A Michigan hospital violated the religious liberty rights of a physician assistant with 17 years of experience when it fired her for declining to make referrals for transgender surgery or use patients’ preferred pronouns, according to a new federal lawsuit.
Valerie Kloosterman was a physician assistant at a Michigan hospital in 2021 when she was required to undergo training that included “statements concerning sexual orientation and gender identity that her Christian faith prohibited her from affirming,” according to the lawsuit filed by the First Liberty Institute.
Kloosterman told hospital officials that she had seen and would gladly continue to see LGBTQ patients but could not refer patients for transgender surgery or use their preferred pronouns, although she said she would use their preferred names.
She requested a religious accommodation but was fired.
First Liberty alleges that the hospital – University of Michigan Health – violated state and federal law and the First Amendment of the U.S. Constitution.
“Because Valerie wouldn’t violate her conscience, Michigan Health violated her rights and ended her employment,” said Kayla Toney, counsel for First Liberty Institute. “It is blatantly intolerant of Michigan Health to demand that medical professionals like Valerie abandon their religious beliefs in order to remain employed. Valerie loves her community and her job. She is devastated that the University of Michigan health system derided her beliefs and demanded that she choose between her faith and providing health care.”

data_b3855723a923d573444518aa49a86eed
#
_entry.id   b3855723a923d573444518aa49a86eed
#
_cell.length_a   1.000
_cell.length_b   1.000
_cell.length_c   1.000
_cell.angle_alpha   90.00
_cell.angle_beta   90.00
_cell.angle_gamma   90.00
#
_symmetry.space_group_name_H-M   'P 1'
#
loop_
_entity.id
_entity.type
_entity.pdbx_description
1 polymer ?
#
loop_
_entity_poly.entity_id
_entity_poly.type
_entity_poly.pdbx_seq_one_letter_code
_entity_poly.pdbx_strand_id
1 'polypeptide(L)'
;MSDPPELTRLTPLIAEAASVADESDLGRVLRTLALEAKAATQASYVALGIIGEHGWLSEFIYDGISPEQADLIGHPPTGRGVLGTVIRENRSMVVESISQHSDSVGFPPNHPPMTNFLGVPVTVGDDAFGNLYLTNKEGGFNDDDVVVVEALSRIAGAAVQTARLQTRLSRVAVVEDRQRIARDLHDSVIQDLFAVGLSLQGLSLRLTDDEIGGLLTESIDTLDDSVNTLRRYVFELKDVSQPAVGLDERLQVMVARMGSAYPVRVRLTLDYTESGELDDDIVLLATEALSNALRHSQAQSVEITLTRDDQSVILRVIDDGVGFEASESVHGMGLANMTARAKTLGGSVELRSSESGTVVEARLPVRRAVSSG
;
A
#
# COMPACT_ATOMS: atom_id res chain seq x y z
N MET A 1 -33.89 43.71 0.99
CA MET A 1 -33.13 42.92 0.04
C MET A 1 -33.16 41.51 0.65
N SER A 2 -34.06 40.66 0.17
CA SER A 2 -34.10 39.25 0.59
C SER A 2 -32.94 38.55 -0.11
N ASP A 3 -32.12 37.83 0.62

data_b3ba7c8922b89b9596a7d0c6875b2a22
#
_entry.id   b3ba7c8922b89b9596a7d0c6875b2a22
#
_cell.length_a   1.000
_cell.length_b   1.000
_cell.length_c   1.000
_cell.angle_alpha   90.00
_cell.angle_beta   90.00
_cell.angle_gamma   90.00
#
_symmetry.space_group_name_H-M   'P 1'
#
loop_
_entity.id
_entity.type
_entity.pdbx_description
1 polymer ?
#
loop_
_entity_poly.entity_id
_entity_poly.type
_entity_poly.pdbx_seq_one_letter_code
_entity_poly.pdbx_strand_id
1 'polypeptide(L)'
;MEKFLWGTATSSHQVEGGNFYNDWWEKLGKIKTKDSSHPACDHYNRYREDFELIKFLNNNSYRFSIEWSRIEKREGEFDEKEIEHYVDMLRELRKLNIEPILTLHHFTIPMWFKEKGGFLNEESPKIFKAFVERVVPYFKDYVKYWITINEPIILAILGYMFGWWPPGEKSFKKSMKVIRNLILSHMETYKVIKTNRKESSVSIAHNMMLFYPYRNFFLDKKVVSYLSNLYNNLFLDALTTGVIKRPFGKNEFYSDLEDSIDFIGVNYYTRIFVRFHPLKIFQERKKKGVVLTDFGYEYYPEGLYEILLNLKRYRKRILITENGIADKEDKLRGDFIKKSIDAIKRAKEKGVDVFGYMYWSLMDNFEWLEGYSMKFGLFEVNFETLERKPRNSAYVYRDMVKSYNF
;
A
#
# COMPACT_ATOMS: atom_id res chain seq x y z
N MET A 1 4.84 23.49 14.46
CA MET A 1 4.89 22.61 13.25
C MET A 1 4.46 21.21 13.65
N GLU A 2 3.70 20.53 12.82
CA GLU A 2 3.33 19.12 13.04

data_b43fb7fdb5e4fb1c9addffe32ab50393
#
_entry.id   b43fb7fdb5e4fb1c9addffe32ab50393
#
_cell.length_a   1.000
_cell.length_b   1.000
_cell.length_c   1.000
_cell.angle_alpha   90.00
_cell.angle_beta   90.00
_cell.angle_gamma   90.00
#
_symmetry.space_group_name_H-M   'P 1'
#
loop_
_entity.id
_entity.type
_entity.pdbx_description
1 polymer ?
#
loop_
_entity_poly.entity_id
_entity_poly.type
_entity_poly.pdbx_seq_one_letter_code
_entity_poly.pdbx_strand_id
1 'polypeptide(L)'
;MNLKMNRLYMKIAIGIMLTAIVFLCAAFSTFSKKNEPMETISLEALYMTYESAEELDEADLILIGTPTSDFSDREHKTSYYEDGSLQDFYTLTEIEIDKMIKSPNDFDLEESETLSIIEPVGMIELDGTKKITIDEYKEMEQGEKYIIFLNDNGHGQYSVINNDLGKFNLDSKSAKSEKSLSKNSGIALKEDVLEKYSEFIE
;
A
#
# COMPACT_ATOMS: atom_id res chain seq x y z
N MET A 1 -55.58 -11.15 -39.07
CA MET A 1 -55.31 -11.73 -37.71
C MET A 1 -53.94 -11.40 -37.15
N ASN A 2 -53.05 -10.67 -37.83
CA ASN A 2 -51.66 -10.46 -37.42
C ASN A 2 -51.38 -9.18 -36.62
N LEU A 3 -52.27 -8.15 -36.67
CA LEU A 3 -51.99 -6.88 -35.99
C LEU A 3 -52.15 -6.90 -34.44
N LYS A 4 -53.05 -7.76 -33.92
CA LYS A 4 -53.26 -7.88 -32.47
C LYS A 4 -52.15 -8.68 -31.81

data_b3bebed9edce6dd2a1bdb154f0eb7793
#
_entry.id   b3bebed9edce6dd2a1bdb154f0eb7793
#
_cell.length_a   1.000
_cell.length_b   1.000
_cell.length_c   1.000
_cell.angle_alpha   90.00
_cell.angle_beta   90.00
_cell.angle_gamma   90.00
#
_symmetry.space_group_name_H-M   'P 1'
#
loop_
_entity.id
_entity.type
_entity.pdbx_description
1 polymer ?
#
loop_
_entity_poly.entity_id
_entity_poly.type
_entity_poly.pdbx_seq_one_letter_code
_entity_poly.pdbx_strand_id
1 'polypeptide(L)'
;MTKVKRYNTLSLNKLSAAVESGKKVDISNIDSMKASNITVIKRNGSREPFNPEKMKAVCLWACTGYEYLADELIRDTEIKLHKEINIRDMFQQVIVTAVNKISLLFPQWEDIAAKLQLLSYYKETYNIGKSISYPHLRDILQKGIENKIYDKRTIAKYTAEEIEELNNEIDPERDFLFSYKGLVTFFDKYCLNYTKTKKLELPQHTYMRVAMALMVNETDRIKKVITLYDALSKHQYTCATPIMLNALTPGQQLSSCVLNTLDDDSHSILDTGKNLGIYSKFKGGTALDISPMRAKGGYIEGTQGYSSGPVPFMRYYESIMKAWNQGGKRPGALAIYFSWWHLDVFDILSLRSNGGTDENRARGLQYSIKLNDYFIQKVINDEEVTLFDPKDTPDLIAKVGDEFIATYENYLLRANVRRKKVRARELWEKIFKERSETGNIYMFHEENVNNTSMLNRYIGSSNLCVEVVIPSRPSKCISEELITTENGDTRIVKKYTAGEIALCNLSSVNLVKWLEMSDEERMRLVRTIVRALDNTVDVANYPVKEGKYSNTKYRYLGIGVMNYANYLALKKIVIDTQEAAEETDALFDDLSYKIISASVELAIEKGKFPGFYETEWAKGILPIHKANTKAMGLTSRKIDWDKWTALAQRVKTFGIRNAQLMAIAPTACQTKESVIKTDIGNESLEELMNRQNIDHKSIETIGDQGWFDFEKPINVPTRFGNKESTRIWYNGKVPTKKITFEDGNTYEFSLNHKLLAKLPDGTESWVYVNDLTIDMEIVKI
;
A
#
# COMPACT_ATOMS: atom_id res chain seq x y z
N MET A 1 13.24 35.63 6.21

According to the lawsuit, Kloosterman’s “independent medical judgment” is that “‘puberty blockers,’ ‘hormone therapy,’ and ‘gender reassignment surgery’ are experimental, lack validation in methodologically rigorous long-term studies, and often lead to negative clinical outcomes such as bone density loss, infection, nerve damage, chronic pain, loss of sexual and urinary functions, psychological trauma, and other serious complications.” She “counsels against entering in documentation pronouns” that “obscure or misrepresent a person’s biological sex” because “doing so can cause patients to miss potentially life-saving screenings and procedures like pregnancy tests, mammograms, and testicular exams,” the suit says.
“Kloosterman believes that it would be dishonest and sinful to violate her conscience and Hippocratic oath” by following the hospital’s policy, the suit says.
“This religious objection has nothing to do with the background or identity of the patient, but rather the nature of the drugs and procedures that the patient might request,” the suit says.
Photo courtesy: ©Getty Images/David Sacks
Michael Foust has covered the intersection of faith and news for 20 years. His stories have appeared in Baptist Press, Christianity Today, The Christian Post, the Leaf-Chronicle, the Toronto Star and the Knoxville News-Sentinel.